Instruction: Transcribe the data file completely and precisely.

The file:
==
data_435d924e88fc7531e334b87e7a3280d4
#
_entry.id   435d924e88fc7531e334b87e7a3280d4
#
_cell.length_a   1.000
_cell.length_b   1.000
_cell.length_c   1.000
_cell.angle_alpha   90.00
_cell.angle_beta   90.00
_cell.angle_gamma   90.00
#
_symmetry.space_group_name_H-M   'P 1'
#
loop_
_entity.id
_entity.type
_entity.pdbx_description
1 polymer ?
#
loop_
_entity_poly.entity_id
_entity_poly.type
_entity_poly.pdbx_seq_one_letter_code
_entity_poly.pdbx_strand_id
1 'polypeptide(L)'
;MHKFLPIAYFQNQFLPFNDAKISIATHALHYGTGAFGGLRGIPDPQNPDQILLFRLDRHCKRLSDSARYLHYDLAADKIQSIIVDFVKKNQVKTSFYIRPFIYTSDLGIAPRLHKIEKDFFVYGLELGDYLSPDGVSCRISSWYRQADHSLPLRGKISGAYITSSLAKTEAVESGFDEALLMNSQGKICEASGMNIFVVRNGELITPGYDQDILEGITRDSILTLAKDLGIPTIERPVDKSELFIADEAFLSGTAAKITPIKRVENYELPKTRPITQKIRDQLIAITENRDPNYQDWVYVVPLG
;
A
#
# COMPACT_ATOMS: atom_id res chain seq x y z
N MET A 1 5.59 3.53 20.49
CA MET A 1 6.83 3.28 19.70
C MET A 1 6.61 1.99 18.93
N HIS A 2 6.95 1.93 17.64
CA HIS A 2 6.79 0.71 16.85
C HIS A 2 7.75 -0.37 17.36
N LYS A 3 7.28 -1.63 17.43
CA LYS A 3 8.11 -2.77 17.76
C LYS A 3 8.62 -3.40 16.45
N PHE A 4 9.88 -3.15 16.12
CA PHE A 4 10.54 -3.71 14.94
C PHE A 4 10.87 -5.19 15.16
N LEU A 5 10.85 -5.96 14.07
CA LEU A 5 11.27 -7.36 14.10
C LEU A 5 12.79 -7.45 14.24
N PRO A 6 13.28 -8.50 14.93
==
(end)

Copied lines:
data_435d924e88fc7531e334b87e7a3280d4
#
_entry.id   435d924e88fc7531e334b87e7a3280d4
#
_cell.length_a   1.000
_cell.length_b   1.000
_cell.length_c   1.000
_cell.angle_alpha   90.00
_cell.angle_beta   90.00
_cell.angle_gamma   90.00
#
_symmetry.space_group_name_H-M   'P 1'
#
loop_
_entity.id
_entity.type
_entity.pdbx_description
1 polymer ?
#
loop_
_entity_poly.entity_id
_entity_poly.type
_entity_poly.pdbx_seq_one_letter_code
_entity_poly.pdbx_strand_id
1 'polypeptide(L)'
;MHKFLPIAYFQNQFLPFNDAKISIATHALHYGTGAFGGLRGIPDPQNPDQILLFRLDRHCKRLSDSARYLHYDLAADKIQSIIVDFVKKNQVKTSFYIRPFIYTSDLGIAPRLHKIEKDFFVYGLELGDYLSPDGVSCRISSWYRQADHSLPLRGKISGAYITSSLAKTEAVESGFDEALLMNSQGKICEASGMNIFVVRNGELITPGYDQDILEGITRDSILTLAKDLGIPTIERPVDKSELFIADEAFLSGTAAKITPIKRVENYELPKTRPITQKIRDQLIAITENRDPNYQDWVYVVPLG
;
A
#
# COMPACT_ATOMS: atom_id res chain seq x y z
N MET A 1 5.59 3.53 20.49
CA MET A 1 6.83 3.28 19.70
C MET A 1 6.61 1.99 18.93
N HIS A 2 6.95 1.93 17.64
CA HIS A 2 6.79 0.71 16.85
C HIS A 2 7.75 -0.37 17.36
N LYS A 3 7.28 -1.63 17.43
CA LYS A 3 8.11 -2.77 17.76
C LYS A 3 8.62 -3.40 16.45
N PHE A 4 9.88 -3.15 16.12
CA PHE A 4 10.54 -3.71 14.94
C PHE A 4 10.87 -5.19 15.16
N LEU A 5 10.85 -5.96 14.07
CA LEU A 5 11.27 -7.36 14.10
C LEU A 5 12.79 -7.45 14.24
N PRO A 6 13.28 -8.50 14.93